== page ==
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Copyright 2013 Capital Gazette Communications, Inc.
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Maryland Gazette
August 31, 2013
B; Pg.1
575 words
Rec coaches learn about concussion awareness

The Anne Arundel County Parks and Recreation Coach Certification Clinic broke new ground in the Old Mill High School auditorium on Wednesday.

Three speakers treated the near-capacity crowd of coaches from all sports to information about heat acclimation and hydration, the role of the volunteer youth coaches in the community and the biggest message - advanced concussion training.

Dr. Robert G. Graw, the chief executive officer and chief pediatrician of Righttime Medical Care and founder of HeadFirst Sports Injury and Concussion Care, spoke of the need for coaches and parents to anticipate and recognize the effects that heat and humidity can have on the body. He stressed the need to hydrate the athlete with 16 to 24 ounces of water two hours prior practices and games as well as repeating the process 20 minutes before them.

"To anticipate the dehydration prevents the problem,'' Graw said.

County Executive Laura Neuman spoke of the role of the coaches in the community, applauding their efforts in encouraging children. She also praised the work of the parks and recreation program.

The keynote speaker was Chris Nowinski, an All-Ivy League defensive tackle at Harvard and former World Wrestling Entertainment talent - until concussions ended his career. Nowitski spoke of his days of football in Boston. After graduating, he went into professional wrestling.

At the time his career was taking flight, he suffered a concussion during a match and blacked out. In the locker room, he told the trainer he was fine and continued his craft for another five weeks, suffering additional blows to the head. Finally, after a match in Indianapolis, he retired from wrestling due to post concussion syndrome.

"I never recognized I was getting concussions at the beginning, so I just thought it was no big deal," Nowinski said. "The sky would change colors or I would have double vision or I would have a splitting headache. I thought that was just normal."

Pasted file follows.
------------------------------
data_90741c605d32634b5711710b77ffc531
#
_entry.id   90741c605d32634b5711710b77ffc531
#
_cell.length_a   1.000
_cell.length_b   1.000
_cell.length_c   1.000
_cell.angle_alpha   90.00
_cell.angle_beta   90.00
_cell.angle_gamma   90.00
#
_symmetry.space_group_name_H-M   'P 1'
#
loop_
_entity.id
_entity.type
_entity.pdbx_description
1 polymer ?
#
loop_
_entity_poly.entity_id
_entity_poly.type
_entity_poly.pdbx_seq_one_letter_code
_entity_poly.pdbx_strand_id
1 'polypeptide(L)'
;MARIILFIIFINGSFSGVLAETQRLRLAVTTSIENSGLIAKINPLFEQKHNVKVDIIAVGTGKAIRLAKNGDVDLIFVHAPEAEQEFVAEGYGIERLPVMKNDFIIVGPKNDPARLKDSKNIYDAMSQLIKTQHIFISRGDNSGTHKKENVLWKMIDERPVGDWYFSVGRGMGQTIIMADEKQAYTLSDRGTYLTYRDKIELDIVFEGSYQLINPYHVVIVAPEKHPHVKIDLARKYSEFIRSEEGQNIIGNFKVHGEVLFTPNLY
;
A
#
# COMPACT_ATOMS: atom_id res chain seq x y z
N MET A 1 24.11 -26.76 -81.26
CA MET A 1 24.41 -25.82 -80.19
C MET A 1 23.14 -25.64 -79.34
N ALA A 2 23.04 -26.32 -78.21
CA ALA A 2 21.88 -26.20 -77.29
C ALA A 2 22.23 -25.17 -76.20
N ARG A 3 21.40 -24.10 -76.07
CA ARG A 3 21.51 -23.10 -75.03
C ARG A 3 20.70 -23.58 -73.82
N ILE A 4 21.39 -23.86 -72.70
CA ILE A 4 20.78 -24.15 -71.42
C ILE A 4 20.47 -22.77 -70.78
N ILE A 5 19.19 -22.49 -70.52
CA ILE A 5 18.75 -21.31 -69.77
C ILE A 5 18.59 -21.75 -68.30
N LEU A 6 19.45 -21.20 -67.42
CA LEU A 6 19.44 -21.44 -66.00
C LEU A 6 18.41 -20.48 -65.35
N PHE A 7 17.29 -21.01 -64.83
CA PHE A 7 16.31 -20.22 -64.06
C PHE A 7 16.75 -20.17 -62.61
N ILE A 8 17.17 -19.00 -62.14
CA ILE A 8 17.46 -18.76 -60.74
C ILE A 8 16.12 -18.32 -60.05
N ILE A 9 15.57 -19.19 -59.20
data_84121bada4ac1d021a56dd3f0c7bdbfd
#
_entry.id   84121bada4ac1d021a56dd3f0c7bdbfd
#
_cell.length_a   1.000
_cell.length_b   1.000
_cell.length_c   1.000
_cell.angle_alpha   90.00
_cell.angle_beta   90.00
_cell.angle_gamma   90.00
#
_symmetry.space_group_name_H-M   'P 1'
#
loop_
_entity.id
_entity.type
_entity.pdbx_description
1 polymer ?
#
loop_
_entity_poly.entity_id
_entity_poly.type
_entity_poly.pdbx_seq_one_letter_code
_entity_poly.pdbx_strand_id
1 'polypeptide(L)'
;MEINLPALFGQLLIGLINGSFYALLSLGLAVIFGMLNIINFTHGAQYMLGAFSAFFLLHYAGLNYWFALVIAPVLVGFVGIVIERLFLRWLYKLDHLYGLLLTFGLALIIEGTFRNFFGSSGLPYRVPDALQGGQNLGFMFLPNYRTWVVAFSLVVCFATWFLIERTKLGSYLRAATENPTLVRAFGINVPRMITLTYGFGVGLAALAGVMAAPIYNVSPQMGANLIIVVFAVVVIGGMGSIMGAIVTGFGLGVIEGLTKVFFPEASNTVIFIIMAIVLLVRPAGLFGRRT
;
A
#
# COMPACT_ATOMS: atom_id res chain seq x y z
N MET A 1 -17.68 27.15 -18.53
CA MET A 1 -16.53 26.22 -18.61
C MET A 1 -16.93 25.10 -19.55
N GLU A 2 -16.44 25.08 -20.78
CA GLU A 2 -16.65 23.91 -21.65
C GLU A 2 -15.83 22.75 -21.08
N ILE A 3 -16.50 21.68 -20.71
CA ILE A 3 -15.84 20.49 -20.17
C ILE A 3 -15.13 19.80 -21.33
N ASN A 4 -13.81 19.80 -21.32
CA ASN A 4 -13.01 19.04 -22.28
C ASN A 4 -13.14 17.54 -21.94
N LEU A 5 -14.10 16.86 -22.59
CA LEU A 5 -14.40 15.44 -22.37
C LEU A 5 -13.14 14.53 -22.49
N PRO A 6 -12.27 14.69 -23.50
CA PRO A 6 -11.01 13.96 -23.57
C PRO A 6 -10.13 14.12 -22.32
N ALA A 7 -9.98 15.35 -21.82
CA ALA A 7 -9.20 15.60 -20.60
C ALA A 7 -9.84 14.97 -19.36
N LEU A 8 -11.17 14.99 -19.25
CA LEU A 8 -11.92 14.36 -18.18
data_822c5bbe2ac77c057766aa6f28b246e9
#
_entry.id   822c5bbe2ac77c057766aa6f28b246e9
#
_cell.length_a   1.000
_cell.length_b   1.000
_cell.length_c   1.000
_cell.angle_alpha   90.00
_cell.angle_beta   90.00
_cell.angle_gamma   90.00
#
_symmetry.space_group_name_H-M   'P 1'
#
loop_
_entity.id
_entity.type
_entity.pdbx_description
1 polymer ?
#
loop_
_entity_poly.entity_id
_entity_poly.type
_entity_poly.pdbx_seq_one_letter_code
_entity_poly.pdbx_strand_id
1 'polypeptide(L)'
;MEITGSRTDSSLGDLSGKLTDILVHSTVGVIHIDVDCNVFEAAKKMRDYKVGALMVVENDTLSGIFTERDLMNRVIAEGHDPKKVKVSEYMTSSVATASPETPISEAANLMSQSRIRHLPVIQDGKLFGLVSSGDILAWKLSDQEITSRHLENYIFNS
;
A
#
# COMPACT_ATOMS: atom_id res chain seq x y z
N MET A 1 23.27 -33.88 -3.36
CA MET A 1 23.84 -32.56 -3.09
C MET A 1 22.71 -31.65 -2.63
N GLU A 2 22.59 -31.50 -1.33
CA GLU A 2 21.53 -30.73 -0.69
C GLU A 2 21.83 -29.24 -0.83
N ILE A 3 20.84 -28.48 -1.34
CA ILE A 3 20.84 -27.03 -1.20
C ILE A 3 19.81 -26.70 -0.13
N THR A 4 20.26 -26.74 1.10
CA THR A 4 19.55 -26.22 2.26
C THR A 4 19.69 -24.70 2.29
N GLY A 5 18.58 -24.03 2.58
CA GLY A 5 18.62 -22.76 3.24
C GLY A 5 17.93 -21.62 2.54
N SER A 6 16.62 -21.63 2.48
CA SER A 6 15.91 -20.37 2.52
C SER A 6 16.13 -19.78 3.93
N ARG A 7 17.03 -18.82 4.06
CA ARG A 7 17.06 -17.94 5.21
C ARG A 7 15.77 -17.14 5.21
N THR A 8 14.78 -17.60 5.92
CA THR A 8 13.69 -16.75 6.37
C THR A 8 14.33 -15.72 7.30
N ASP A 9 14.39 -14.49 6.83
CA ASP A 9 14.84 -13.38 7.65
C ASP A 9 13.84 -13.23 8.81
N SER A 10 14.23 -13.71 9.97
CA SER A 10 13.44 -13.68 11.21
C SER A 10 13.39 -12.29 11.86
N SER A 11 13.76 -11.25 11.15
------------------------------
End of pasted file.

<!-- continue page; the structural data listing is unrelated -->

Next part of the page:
Nowinski went back to Boston and received assistance from Dr. Robert Cantu, who helped him recall at least six occasions when he suffered concussions - twice on the football field and four times while wrestling. After a solid year of headaches and treatment from Cantu, the pair teamed to create Sports Legacy Institute.

"If I had known back then what I know now, I would have happily taken a few weeks off to let my brain recover," Nowitski said. "I threw away my career due to ignorance, and I regret it every day."

Through SLI, Nowinski travels frequently and speaks of the dangers of concussions. His presentation relayed the research that his group does with all levels of athletes, including many professional football players. He spoke of the neurological impact of traumatic brain injuries and how calcium ions rush into the brain and cause it to not work properly. He stressed to coaches that they can't treat a concussion like they can a broken arm or leg.

Nowinski also said returning to normal activities should follow a graduated return to play protocol. His final message to the audience was for the coaches to stress to each player that if they see a teammate who has signs or symptoms of a concussion to report it to the coach.

"It is critical that we get this message to coaches, especially youth," Nowinski said. "They don't have the medical support to help diagnose a very complex injury. Kids are most vulnerable to concussions, and it's most important to diagnose it when they're young."

Chris Nowinski gave a talk on concussions to Anne Arundel County recreation coaches on Wednesday.
August 29, 2013

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